In theory, it turns the medium into an instantaneous forum for debate.
What that means in practice, though, is the dark misanthropy of maudlin cabbies, attracted in droves to phone-ins in the wee small hours, and the mentally unstable football supporters who confront Richard Littlejohn on BBC Radio Five Live on Saturday evenings.
But the telephone-radio relationship is changing, and you don't have to be a rocket scientist, or even a poptastic DJ, to work out why. As in other media, the driver is digital, convergent technologies, and they're having an impact in two distinct but related ways.
The first is all about hardware and the fact that mobile phones aren't just phones any more. They are many things these days, from PCs and personal organisers to games consoles - but most importantly, they're radios too.
The latest generation of mobiles have analogue radio decoder chips as a standard part of the kit. The next generation will have digital decoders.
This is exciting for media owners because there could be a windfall in terms of increased audience figures.
In fact, Justin Sampson, the managing director of the Radio Advertising Bureau, argues, this could be another landmark moment for the medium.
The mobile phone, he believes, could be to the Noughties what the transistor radio was to the 60s: "It could help radio to reinvent itself. People always have their phone with them, so listening will increase because of that. Listening has already been increasing at home in the evening, and at work people are listening through the internet. This could be yet another front on which radio could grow its audience."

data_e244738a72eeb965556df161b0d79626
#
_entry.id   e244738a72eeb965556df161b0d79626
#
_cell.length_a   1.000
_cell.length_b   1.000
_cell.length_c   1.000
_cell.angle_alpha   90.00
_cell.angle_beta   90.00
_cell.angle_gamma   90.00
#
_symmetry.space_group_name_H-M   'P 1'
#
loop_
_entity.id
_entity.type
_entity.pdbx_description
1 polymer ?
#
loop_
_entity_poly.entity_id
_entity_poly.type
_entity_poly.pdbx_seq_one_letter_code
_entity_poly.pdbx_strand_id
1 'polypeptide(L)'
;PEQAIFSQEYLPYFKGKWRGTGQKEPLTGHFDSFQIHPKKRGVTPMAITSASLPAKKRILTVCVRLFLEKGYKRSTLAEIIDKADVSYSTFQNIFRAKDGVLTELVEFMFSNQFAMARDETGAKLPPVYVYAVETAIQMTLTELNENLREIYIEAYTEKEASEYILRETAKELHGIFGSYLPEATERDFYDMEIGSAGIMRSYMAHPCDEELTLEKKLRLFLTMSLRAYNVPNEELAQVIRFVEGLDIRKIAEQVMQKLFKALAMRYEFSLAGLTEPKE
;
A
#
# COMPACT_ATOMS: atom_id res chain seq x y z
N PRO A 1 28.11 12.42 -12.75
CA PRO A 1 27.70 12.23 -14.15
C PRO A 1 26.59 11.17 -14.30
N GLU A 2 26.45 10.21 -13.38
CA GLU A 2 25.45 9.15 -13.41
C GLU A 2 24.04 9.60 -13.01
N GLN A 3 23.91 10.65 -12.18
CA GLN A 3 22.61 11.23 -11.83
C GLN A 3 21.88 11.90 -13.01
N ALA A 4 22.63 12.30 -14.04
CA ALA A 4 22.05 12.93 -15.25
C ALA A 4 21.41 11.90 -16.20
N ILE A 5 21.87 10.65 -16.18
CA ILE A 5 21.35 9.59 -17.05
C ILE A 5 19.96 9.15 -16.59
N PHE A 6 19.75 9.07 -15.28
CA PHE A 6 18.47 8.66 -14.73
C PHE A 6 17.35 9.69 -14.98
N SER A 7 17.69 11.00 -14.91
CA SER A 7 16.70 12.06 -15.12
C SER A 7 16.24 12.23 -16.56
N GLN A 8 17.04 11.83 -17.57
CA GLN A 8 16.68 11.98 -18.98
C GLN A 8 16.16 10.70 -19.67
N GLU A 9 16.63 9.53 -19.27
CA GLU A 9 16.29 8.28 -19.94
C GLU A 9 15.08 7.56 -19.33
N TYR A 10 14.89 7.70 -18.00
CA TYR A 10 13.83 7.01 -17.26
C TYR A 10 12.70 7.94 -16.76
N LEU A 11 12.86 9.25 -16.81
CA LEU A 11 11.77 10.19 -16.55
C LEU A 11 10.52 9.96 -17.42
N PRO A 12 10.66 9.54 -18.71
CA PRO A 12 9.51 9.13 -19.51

This will obviously please advertisers. But they'll be even more pleased by windfall factor number two - the medium's increasing tie-in to the biggest craze of the new millennium - SMS text messaging. The equation is simple. If you run an ad campaign or a promotion that invites an SMS response, the response will probably be highest among those who are actually listening via their mobiles. In the future, there might be very simple "push one key to respond
But the ultimate prize is even more sophisticated than that. It involves the creation and astute use of permission-based marketing databases.
You could ask listeners to respond to a promotion via SMS and, while you're at it, ask for some personal details and if they would mind you contacting them later about other products or promotions. Or you could form an SMS club offering games and gossipy text messages, plus promotional station material. Once you've built a close relationship with these people, you can invite advertisers to be involved with future promotions.
For example, a radio station could offer film tickets as a competition prize in association with a film distributor. You could even ask members of the "club
if they want to receive straight advertising over their phones. Many do.
Is this sort of initiative going to be of increasing interest to advertisers?